MPH, Stephen W. Hwang MD, Angela Colantonio PhD OT Reg, Shirley Chiu MA, George Tolomiczenko PhD MPH, Alex Kiss PhD, Laura Cowan BScN, and Donald A. Redelmeier MD MSHSR. “Stephen W. Hwang MD MPH.” The Effect of Traumatic Brain Injury on the Health of Homeless People. N.p., 07 Oct. 2008. Web. 30 Jan. 2017.
Padgett, Deborah K., Benjamin F. Henwood, and Sam J. Tsemberis. “Homelessness in America.” Housing First (2015): 16-29. Web.
“The State of Homelessness in America 2016.” National Alliance to End Homelessness. N.p., n.d. Web. 30 Jan. 2017.
Moana, your new first sentences do a nice job of creating empathy and camaraderie with your readers. (Eliminate the Banned 2nd person. Swap out “ask YOU for something” with “ask US for something.”) The rhetorical question is a distraction that should be replaced by a simple declarative claim such as: we look down on them. Only ask “why do we look down on them?” if you’re going to answer the question immediately.
Your factual material is well delivered, Moana, but you miss the opportunity to identify head trauma as the surprise of your paragraph, maybe even the whole essay. After admitting that the homeless make us feel uncomfortable, and hinting that we might not want to help them (Because they can’t be helped, really? Or because we don’t want to part with our spare change?) you could surprise us all with the revelation that for many homeless, being on the street REALLY isn’t their fault.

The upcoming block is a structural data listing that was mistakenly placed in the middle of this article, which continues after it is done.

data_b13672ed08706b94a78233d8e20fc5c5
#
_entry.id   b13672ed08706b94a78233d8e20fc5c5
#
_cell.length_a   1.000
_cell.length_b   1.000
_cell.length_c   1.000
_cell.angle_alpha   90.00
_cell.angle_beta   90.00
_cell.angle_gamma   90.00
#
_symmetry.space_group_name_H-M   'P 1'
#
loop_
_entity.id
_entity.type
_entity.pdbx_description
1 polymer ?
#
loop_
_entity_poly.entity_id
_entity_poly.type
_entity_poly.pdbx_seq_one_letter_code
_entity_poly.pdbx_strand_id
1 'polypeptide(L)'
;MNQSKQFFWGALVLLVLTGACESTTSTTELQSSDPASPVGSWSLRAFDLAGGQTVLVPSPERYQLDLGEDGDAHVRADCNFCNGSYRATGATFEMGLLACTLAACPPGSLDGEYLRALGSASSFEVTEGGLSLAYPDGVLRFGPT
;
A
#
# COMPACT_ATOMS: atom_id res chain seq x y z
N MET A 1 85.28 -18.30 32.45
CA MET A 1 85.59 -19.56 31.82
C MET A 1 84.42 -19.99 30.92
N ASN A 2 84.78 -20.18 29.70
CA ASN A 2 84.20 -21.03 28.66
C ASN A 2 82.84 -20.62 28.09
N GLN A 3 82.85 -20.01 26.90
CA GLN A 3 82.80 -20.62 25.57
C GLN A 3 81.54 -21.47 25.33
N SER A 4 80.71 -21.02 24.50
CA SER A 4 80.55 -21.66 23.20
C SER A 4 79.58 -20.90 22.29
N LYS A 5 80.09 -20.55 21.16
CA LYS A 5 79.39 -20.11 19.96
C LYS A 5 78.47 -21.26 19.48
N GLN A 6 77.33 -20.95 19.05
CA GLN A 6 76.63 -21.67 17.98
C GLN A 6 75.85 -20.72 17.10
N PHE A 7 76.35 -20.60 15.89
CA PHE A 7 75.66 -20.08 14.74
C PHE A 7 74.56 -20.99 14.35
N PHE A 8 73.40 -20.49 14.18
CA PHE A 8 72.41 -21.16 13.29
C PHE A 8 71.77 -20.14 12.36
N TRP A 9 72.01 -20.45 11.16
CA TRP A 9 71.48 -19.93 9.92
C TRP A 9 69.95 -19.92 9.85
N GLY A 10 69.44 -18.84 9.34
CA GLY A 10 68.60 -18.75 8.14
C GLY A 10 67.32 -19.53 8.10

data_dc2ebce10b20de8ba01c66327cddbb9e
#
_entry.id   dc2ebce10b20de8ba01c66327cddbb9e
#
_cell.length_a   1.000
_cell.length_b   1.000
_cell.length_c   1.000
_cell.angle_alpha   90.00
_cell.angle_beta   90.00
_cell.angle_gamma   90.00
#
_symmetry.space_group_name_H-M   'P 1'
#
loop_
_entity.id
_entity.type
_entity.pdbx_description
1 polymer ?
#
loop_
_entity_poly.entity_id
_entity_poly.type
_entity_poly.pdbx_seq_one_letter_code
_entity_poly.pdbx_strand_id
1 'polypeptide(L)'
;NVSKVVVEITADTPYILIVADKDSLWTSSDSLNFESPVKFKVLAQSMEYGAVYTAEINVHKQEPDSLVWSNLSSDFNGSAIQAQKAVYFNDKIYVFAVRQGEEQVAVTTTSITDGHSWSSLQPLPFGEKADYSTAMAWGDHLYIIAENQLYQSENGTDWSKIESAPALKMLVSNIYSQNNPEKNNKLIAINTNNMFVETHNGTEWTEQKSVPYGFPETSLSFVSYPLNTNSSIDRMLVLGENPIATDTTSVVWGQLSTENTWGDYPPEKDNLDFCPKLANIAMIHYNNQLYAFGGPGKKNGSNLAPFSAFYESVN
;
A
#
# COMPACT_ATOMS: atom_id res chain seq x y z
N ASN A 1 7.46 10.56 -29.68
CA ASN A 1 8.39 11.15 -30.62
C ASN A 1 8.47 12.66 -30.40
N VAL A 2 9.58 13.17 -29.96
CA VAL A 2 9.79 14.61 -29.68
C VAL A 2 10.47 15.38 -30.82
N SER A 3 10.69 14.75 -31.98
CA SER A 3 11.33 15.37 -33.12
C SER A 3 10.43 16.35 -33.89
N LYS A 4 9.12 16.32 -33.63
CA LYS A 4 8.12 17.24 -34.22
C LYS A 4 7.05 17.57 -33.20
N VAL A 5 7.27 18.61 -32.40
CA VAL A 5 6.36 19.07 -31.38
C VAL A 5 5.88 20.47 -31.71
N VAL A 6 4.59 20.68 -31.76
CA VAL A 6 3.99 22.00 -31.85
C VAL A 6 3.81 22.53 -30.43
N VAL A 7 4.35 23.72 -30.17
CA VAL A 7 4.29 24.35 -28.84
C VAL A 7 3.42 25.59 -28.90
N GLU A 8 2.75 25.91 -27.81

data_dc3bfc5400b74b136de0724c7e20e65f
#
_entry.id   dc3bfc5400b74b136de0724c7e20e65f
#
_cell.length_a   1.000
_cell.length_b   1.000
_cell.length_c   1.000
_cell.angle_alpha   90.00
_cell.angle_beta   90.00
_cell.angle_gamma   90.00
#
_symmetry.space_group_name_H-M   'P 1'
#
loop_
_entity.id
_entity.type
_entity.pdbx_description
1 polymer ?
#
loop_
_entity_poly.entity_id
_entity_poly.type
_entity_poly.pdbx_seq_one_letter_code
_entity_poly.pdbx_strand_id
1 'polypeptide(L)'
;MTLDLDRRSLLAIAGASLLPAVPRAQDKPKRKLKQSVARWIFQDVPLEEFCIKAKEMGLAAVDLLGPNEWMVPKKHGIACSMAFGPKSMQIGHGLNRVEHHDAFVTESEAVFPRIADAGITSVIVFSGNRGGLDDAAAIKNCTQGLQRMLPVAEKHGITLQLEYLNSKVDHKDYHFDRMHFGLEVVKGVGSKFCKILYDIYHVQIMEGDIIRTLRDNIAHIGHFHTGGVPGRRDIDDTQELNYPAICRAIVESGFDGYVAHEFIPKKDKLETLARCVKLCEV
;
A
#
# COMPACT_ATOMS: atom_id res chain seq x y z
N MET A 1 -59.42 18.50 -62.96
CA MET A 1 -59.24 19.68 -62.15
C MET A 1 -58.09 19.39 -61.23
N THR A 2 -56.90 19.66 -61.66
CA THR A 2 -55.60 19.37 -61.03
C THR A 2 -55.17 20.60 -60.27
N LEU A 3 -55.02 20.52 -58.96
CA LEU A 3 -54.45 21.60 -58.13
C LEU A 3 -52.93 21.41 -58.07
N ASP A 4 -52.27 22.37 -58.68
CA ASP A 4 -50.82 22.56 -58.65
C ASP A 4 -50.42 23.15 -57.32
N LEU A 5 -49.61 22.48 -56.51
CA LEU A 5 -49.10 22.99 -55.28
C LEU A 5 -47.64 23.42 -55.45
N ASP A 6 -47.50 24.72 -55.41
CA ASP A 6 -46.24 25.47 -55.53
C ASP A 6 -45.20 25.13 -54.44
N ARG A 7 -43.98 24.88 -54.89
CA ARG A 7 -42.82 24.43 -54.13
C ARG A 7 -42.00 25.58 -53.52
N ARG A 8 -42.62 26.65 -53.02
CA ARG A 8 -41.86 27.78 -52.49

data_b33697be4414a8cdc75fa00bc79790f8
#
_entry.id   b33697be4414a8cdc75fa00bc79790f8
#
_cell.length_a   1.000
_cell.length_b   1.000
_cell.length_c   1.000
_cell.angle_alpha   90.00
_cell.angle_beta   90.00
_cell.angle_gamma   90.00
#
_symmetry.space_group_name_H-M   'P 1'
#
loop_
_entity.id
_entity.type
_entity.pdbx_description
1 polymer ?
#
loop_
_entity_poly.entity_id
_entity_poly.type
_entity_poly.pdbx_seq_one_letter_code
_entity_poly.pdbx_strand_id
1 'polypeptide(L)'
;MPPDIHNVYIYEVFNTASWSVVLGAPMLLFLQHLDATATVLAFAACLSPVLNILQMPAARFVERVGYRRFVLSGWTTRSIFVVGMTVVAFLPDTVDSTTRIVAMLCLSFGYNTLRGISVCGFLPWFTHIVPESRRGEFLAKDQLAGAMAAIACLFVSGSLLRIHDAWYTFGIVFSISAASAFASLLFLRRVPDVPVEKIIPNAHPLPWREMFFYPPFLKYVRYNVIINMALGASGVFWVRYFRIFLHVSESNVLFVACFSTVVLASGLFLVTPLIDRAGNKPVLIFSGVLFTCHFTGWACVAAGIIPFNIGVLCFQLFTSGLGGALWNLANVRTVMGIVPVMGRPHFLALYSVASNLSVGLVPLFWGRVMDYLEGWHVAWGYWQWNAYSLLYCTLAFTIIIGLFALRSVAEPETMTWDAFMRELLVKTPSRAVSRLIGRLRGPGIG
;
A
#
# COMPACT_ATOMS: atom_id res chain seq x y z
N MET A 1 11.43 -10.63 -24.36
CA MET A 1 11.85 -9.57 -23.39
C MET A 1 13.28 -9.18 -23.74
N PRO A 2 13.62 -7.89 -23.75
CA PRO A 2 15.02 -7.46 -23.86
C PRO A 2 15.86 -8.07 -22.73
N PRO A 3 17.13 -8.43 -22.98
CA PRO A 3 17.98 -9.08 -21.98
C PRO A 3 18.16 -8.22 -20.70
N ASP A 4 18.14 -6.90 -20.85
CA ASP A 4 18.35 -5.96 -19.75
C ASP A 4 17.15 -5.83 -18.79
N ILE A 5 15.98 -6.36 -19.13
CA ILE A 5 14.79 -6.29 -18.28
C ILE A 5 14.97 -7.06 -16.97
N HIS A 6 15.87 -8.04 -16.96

Does that make sense?
I would appreciate your reply, please. Feedback is a conversation.
Yes I will try to fix this and incorporate more about heat trauma and how the homeless can’t be helped because they require so much more care being that they have a head trauma and our government does not provide the funds to pay of the help they so desperately need.